I've been gardening 25 years and am disappointed that I didn't check out this beautiful plant a little further before planting it. You'd think I would have learned by now!
On Sep 8, 2008, gardennut10 from Bellevue, WA wrote:
I have had this plant for about 4 years. It took a few years to fill in among my perennials. It is very pretty when it blooms, and between bloom times it forms a good mat that keeps most, but not all weeds out.
I have just found out that this year, it has become down right invasive! I use several ground covers in my flower beds, and the blue star creeper does not only invade all the perennials, it also overtakes Irish Moss and Red Thyme, which I am not appreciating. Now I am pulling it out in a wide margin from around all other plants. I also use lots of containers for my plants, and it has gotten into those too. It has coexisted with violets in a 12" bowl, and with unicorn rush in a large terracotta pot without doing any harm as far as I can tell, and does look nice that way.
On Jun 21, 2007, Michelle_Ta from Portland, OR (Zone 8a) wrote:
I am having trouble getting this plant to grow in a well established and well drained area. The area gets afternoon sun and partial shade but the plants have not grown much since I planted them several weeks ago. Does anyone have any suggestions? Do I need to move them to an area with more sun? Please respond to email@example.com with any ideas. I am very sad :( I really want this to grow. A yard that I care for is full of this and it is extremely beautiful.
On Jan 30, 2006, Kiweed from Saratoga Springs, UT (Zone 8a) wrote:
One of my favorite plants; Did well in clay alkaline soil known to Utah on the north-west side of the house (comparable to "light shade", as sun is intense here).
Has anyone else noticed that once it establishes itself it looks like a completely DIFFERENT plant? The flowers change from star to upward facing bell shape, with a different number of petals (I'm not an expert at recognizing "true" petals, so I might be wrong), are a more intense color (**stunning deeply saturated blue**) , and the foliage looks more coarse. The young plant is more delicate looking, the older plant more showy. At first I didn't believe it was the same plant, but I have observed this phenomenon repeatedly. Along the edges of a mature clump you will get new starts that look like the young plants. The mature plant is completely covered (no foilage showing) when in bloom. (STUNNING!) The pictures posted here are all of the young plant, which is pretty, but not stunning like the mature plant.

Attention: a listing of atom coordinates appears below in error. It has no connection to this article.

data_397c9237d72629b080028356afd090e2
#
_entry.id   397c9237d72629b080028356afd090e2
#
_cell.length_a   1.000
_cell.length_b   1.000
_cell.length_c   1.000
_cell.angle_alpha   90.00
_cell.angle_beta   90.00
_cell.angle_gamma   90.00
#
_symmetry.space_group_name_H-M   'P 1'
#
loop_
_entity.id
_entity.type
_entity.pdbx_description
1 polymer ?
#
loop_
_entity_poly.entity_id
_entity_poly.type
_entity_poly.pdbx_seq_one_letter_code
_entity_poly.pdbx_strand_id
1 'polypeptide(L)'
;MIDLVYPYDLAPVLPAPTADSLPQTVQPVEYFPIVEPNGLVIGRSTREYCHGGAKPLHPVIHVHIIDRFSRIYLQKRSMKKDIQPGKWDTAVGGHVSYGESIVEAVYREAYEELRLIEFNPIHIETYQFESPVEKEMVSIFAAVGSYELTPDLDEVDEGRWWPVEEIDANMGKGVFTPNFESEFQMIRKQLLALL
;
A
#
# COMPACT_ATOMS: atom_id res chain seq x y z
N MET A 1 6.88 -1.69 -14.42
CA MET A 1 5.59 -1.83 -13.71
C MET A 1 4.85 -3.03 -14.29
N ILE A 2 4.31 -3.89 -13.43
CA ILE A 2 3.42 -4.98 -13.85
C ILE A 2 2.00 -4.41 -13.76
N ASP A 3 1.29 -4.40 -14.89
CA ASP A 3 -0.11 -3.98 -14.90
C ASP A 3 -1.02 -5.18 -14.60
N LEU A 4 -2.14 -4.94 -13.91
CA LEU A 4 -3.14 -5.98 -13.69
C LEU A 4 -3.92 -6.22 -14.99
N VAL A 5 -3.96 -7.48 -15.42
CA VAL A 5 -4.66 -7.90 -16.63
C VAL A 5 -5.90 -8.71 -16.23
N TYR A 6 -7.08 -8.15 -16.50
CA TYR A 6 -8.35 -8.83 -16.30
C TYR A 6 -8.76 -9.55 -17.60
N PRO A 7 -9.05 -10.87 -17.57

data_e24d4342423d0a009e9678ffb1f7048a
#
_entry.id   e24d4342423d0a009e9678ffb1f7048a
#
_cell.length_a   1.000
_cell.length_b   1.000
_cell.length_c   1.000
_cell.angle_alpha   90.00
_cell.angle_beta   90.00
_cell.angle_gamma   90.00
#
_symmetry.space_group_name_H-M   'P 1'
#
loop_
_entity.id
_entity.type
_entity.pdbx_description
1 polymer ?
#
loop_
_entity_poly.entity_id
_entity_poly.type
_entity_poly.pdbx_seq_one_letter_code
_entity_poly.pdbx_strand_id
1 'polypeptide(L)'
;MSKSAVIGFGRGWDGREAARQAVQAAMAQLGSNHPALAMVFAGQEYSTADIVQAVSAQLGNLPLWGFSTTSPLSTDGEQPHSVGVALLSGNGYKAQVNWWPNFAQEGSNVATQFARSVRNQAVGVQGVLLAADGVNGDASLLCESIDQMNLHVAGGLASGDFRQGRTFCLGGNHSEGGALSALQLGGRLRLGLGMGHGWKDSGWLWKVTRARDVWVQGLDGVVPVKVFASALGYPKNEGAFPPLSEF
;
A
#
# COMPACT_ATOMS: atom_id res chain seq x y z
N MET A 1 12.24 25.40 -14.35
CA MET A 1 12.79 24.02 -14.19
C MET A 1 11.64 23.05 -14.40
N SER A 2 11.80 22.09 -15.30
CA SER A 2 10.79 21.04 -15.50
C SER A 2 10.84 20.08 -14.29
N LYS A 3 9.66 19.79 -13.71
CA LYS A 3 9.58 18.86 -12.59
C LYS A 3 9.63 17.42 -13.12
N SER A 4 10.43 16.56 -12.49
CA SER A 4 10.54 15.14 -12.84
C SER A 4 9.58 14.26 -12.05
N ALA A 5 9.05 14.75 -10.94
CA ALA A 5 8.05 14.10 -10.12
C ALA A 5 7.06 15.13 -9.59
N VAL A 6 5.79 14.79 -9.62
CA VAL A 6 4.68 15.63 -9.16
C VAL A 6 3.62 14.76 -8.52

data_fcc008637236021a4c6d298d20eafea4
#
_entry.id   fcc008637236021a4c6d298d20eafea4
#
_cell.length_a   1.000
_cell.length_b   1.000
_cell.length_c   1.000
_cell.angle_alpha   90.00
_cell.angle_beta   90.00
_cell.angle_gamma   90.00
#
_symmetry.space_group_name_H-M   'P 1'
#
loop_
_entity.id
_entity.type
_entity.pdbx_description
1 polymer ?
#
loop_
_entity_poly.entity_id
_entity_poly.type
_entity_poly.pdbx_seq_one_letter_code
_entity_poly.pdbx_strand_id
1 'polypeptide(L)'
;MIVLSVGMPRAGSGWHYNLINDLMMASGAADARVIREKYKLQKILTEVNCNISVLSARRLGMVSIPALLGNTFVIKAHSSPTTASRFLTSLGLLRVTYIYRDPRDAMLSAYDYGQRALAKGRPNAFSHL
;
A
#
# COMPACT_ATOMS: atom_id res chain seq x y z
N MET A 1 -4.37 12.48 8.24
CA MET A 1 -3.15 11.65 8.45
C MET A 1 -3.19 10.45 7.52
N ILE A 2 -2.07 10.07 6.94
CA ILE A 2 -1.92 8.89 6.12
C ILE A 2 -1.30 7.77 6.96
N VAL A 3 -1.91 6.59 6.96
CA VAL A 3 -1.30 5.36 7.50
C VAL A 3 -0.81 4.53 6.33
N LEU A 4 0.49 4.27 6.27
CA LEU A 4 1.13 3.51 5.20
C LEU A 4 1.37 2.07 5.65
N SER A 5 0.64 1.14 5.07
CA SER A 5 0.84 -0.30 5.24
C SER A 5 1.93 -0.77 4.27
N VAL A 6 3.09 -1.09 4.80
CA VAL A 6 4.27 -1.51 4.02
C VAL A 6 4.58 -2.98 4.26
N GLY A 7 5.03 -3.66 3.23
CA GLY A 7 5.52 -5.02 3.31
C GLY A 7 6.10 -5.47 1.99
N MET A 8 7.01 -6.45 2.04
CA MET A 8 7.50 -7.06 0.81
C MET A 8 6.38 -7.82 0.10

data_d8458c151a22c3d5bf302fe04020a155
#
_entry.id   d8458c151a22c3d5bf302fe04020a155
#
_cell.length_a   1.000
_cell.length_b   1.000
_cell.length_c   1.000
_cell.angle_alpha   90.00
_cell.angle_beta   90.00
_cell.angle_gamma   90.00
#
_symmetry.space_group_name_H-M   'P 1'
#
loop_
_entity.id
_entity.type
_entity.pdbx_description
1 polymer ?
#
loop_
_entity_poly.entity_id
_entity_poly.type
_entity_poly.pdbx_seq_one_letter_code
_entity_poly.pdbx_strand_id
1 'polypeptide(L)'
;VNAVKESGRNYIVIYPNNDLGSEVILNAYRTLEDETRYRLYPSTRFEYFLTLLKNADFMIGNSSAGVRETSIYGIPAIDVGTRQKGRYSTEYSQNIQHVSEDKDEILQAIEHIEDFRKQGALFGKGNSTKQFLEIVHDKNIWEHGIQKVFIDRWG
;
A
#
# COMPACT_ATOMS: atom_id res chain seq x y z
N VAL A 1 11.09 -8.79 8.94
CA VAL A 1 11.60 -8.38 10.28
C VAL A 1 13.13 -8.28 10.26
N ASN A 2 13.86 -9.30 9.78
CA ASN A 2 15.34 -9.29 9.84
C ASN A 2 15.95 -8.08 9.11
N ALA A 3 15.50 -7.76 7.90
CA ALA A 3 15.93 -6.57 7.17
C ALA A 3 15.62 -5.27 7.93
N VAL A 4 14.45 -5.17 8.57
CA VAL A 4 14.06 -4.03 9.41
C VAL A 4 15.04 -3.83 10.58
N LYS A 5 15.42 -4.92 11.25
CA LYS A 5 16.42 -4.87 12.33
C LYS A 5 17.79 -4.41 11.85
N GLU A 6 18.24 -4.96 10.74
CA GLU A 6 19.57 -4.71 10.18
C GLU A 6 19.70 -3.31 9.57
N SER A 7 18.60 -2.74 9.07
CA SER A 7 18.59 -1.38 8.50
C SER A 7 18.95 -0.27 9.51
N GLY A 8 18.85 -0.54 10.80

I just noticed that it is in the Campanulaceae family. I have thought before that the flowers on the older plant resemble "Blue Chips" campanula.
You're probablly skeptical; I was too and have been watching this plant carefully to figure out this unusual behavior. My mother-in-law has had the same experience with the plant and when we questioned the owner of the nursery from which we bought it (Cook's) she said it is one of her favorite plants and she is quite familiar with its change in appearance. Both my mother in law and I are in new houses now, and planted starts last fall. Right now they look identical to the pictures posted here. If these also undergo the change I will provide pictures.
I am very curious and hope someone with more scientific knowledge of plants might help shed light on this phenomenon.
On Sep 19, 2005, docturf from Conway, SC (Zone 8b) wrote:
As a retired plant pathologist/horticulturist, I noted with interest that several persons had commented that Blue Star Creeper was subject to a particular disease problem. Unless I miss my guess, this could be Southern Blight, a soil-borne fungal pathogen (Sclerotrium rolfsii). It is favored by hot, wet weather and acidic soils. It develops rapidly, usually attacking the stem at the soil lineand creating a dark-colored lesion at that point. As it develops, a whitish web of mycelia forms around the stem and nearby soil. Finally, small, white or gray resting bodies (sclerotia) are formed and these turn brown and resemble mustard seeds. A degree of control may be had by applying certain soil fungicides. These include: Heritage (azoxystrobin); Daconil (chloroneb); Prostar (flutanil); or Scotts Proturf Fungicide 7 (tridimefon). If you don't (or won't) use fungicides, try to avoid hot, wet sites and add/or a little lime to raise the soil pH. GOOD LUCK!! docturf
On Sep 18, 2005, LinnieBeth from Conyers, GA wrote:
After a year of minimal growth- it began to spread and WOW it has really taken off. I have it on a slope that is partly to mainly shady. It's blooms are 'cute" and I find that it makes plenty to enjoy in partly shade.